Commercial boilers are constantly subjected to high heat, pressure, and chemicals. This combination of stresses can quickly result in damage or even failure of the boiler. The refractory helps to protect and strengthen commercial boilers and high-temperature furnaces. Here is an overview of refractory material that is used in these boilers and furnaces.
A Closer Look at Refractory Materials
The refractory in a boiler or furnace is a special lining that protects the equipment. The refractory material must be resistant to high temperatures, pressure, chemicals, and physical wear. It must also be carefully matched to the environment. Refractory material may be used to line portions of a boiler or furnace, to fill in any voids or gaps, or to protect wall tubes. In boilers or furnaces where the refractory has been properly installed and maintained, the refractory protects the internal components and helps to conserve energy.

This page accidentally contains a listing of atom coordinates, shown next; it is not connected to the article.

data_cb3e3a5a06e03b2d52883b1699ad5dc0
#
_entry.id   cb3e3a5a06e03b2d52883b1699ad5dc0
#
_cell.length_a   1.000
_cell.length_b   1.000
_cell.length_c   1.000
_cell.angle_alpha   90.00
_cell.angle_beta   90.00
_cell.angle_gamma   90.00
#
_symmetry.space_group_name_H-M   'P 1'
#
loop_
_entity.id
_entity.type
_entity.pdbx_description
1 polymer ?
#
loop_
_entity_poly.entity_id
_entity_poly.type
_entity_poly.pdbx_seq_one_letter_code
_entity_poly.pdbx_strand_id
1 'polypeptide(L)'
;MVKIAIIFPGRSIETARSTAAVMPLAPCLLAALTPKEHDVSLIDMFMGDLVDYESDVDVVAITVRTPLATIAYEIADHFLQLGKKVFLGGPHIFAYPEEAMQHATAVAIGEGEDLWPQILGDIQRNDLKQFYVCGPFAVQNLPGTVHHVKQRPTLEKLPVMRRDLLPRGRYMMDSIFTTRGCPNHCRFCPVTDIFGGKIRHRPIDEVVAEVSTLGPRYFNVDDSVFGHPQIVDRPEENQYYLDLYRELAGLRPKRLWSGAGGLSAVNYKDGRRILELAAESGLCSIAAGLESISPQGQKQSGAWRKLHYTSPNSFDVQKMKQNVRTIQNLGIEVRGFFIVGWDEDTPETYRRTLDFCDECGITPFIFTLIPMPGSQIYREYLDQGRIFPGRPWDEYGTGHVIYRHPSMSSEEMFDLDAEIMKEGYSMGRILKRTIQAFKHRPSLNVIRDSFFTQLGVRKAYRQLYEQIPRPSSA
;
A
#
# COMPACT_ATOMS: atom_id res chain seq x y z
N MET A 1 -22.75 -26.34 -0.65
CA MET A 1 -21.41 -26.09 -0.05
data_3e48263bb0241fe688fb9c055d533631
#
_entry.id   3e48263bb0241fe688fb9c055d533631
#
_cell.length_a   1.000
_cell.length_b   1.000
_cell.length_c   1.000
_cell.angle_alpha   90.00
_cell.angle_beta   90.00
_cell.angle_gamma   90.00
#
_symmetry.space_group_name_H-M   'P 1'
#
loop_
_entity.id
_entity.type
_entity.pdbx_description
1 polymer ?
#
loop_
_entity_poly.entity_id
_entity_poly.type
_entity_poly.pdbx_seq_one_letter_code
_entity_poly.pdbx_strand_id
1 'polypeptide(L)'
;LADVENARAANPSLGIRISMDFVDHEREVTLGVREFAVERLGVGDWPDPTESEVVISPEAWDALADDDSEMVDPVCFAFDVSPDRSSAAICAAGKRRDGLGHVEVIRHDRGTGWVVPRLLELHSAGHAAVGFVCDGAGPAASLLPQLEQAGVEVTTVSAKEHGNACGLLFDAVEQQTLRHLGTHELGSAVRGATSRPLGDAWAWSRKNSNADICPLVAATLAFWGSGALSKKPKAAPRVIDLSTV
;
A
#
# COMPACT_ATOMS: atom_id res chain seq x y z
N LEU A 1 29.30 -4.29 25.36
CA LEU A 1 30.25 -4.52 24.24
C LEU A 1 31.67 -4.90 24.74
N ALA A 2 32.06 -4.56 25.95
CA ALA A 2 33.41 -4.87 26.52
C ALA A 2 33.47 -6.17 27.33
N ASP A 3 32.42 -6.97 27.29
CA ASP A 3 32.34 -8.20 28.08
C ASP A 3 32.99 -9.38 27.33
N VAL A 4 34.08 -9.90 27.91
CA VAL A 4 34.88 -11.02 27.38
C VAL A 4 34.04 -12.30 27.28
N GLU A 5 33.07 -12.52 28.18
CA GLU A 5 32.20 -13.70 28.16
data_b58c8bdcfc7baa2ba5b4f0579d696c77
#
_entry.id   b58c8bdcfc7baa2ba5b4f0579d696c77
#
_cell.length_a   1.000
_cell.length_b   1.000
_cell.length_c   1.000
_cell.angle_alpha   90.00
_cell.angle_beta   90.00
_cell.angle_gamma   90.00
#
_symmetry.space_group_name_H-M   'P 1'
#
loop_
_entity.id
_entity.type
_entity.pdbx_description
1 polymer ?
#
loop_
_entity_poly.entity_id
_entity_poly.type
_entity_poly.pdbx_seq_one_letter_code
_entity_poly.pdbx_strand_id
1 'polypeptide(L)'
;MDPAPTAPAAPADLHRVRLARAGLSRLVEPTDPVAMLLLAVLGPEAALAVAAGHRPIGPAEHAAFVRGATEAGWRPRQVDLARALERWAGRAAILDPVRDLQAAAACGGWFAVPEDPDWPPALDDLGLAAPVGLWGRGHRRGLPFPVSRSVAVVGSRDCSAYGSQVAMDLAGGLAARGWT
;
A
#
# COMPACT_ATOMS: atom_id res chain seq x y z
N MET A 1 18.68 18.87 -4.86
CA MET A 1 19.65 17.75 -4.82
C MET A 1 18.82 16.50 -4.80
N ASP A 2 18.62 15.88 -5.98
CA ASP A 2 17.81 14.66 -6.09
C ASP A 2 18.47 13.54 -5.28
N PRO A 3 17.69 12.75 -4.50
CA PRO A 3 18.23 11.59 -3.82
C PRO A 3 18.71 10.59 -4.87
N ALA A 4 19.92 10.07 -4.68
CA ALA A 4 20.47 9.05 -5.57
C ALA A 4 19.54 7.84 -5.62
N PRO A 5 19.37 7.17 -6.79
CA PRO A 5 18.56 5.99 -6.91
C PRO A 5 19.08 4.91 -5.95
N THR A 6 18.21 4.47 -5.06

The most common type of refractory is boiler-shaped or brick-shaped. These refractories look like bricks when they are installed. However, some refractories are made from other materials like ramming mixes, gunning mixes, castables, or plastics. Most refractory materials are non-metallic, and may be made from either synthetic or natural components. Some of the minerals or compounds that may be used to produce refractory material include dolomite, magnesite, alumina, chromite, silicon carbide, zirconia, and bauxite.
Refractory failure is one of the most common reasons for boiler shut downs or inefficiency. Installing the correct refractory and maintaining it properly will save money in the long-term because of increased efficiency and reduced downtime.
R.G. Smith Company provides refractory repairs and new refractory construction services to businesses in all industries across Ohio and the Midwest. Our skilled team has the equipment and expertise to take care of your refractory needs. Contact us today to learn how we can help, whether you need repairs, a complete rebuild, or a new refractory.
Leave a Reply